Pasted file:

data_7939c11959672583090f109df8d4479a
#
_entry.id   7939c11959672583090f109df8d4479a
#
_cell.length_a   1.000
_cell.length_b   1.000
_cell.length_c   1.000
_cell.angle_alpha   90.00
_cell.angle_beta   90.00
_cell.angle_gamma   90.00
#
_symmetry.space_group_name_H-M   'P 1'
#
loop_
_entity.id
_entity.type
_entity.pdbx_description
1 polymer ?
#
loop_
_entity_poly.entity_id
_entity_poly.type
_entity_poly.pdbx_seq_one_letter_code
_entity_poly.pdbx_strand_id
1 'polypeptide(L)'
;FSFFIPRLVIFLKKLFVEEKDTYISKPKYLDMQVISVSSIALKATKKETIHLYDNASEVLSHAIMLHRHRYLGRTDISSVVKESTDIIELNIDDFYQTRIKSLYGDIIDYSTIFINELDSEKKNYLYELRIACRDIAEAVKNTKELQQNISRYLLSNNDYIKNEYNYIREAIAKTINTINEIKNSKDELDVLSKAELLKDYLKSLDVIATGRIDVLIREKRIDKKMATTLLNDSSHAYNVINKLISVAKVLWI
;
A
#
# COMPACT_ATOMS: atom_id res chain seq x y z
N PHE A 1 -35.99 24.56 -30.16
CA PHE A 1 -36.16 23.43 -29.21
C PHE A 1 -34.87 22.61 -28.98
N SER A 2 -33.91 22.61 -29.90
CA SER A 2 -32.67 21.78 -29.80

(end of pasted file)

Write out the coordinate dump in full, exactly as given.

data_7939c11959672583090f109df8d4479a
#
_entry.id   7939c11959672583090f109df8d4479a
#
_cell.length_a   1.000
_cell.length_b   1.000
_cell.length_c   1.000
_cell.angle_alpha   90.00
_cell.angle_beta   90.00
_cell.angle_gamma   90.00
#
_symmetry.space_group_name_H-M   'P 1'
#
loop_
_entity.id
_entity.type
_entity.pdbx_description
1 polymer ?
#
loop_
_entity_poly.entity_id
_entity_poly.type
_entity_poly.pdbx_seq_one_letter_code
_entity_poly.pdbx_strand_id
1 'polypeptide(L)'
;FSFFIPRLVIFLKKLFVEEKDTYISKPKYLDMQVISVSSIALKATKKETIHLYDNASEVLSHAIMLHRHRYLGRTDISSVVKESTDIIELNIDDFYQTRIKSLYGDIIDYSTIFINELDSEKKNYLYELRIACRDIAEAVKNTKELQQNISRYLLSNNDYIKNEYNYIREAIAKTINTINEIKNSKDELDVLSKAELLKDYLKSLDVIATGRIDVLIREKRIDKKMATTLLNDSSHAYNVINKLISVAKVLWI
;
A
#
# COMPACT_ATOMS: atom_id res chain seq x y z
N PHE A 1 -35.99 24.56 -30.16
CA PHE A 1 -36.16 23.43 -29.21
C PHE A 1 -34.87 22.61 -28.98
N SER A 2 -33.91 22.61 -29.90
CA SER A 2 -32.67 21.78 -29.80